Lhakpa stands about five foot ten inches tall with a ponytail on a rather lanky frame. I don’t know if he was always this dark or the sun and the exposure to the climate on his travel made him darker than usual. It doesn’t really matter. His mother died when he was just a toddler and his father, unable to care for many children, put him in TCV orphanage. Naturally, since most of his friends and peers at that time being orphans themselves, he considers them his brothers and sisters. This will kind of explain the close bond TCVians share with each other wherever they may be in the world and goes beyond simply sharing the same high school. He was pointing out the tire threads on his wheel which looked bald and worn out and said he is going to get it changed in Montreal. The windshield on the BMW 1200GS Motorbike had thousands of unlikely and perhaps unwilling travel companions splattered on it. He had on a complete motorbike windproof pants and jacket with the National Tibetan flag proudly sown on it. He tapped the knees cups and explained he is fully protected and the special boots he wore had mechanism that will help prevent any sprains to his ankles. That was more for the few grandmothers who expressed concern about his clothing and his safety on the road. It is very clear that those who were there to receive him felt a connection to him and to his mission and really wanted to let him know it was appreciated. Wherever he went, he was warmly received by Tibetans, all the major Tibetan organizations and Tibet supporters. It was the same in Toronto and where he was at hand to witness the grant of 3.3 million dollars for the renovation of Tibetan Cultural Centre and he was duly impressed by the Canadian government dedication to the preservation of Tibetan culture and heritage. He was also able to attend the candle-light vigil in front of the chinese consulate on the 21st birthday of Panchen Lama and promised to also highlight the shameful abduction and forceful confinement of Tibet’s second highest lama during his Free Tibet tour. I encourage everyone to keep a keen eye on his progress on his website and leave notes of encouragement and appreciation. If there are people who can ride with him for a day or two or for a certain length of time or distance, I am sure he will appreciate the company.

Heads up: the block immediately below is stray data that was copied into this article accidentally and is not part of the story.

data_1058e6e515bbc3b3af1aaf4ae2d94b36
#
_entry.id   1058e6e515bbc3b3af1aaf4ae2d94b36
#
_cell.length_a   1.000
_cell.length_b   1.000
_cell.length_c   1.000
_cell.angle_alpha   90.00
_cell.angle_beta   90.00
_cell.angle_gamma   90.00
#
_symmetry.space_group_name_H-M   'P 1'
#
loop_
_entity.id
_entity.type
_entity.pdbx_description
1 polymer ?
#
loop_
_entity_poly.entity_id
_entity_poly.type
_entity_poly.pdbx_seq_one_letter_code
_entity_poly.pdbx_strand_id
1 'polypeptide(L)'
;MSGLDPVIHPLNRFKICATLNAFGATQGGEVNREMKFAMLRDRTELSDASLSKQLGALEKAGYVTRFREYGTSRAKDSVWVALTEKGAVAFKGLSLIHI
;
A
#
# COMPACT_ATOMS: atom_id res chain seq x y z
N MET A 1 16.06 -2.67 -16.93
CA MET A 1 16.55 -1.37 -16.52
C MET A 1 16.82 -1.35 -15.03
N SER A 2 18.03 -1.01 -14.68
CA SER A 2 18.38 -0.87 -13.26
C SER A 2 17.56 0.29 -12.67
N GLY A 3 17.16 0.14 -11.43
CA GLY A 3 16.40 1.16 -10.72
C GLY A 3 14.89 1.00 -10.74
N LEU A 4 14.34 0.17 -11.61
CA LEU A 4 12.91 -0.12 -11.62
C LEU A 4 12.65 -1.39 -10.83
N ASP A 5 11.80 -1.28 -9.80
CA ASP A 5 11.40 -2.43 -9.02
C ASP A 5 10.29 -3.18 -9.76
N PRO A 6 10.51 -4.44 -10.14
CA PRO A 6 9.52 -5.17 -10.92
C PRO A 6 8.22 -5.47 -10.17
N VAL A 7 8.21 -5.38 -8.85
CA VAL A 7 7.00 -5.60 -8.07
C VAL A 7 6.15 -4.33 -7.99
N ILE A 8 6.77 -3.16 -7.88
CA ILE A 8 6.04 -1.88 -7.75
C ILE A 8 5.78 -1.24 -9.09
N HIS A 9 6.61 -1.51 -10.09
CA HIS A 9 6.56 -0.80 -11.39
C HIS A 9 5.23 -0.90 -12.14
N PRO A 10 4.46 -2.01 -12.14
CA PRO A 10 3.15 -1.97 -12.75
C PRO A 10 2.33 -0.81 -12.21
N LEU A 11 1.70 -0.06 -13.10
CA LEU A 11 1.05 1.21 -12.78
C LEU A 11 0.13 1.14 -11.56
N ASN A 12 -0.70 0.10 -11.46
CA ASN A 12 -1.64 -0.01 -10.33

Now, as Lhakpa continues his journey through Ottawa, Montreal, Burlington, New York, and the European leg and finally ending up in India, he is creating a bond, weaving a fine tapestry all around the world, between tibetan communities and their supporters, educating new people about Tibet, inspiring the youth who will observe his endeavor today and remember it for tomorrow, and keep the hope and dream of a nation alive. Like he said, each and everyone of us, no matter how insignificant we might feel, can make a difference. He is proving it to you right now. While he thinks about Tibet and his little girl at home, lets think about him and his family and why he is doing the Free Tibet bike tour.

“Tenpa, I will see you again,” he said as he warmly clasped my hand. The last time he said that was when we attended the Kalachakra in Bloomington almost a decade ago. He still has six more months of travel left to do through twenty-two countries in four different continents. I hope it goes smoothly and he reaches his destination without much difficulty.

“I sincerely hope so,” I said with a smile and he rode away on his bike with a little wave. The Tibetan flag perched on the back of his motorcycle fluttered proudly in the street light, drawing some curious looks from the pedestrians. The motorcycle diaries begins anew and the Tibetan revolution continues.

Free Tibet World Tour

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For more info, check Lhakpa Tsering’s website: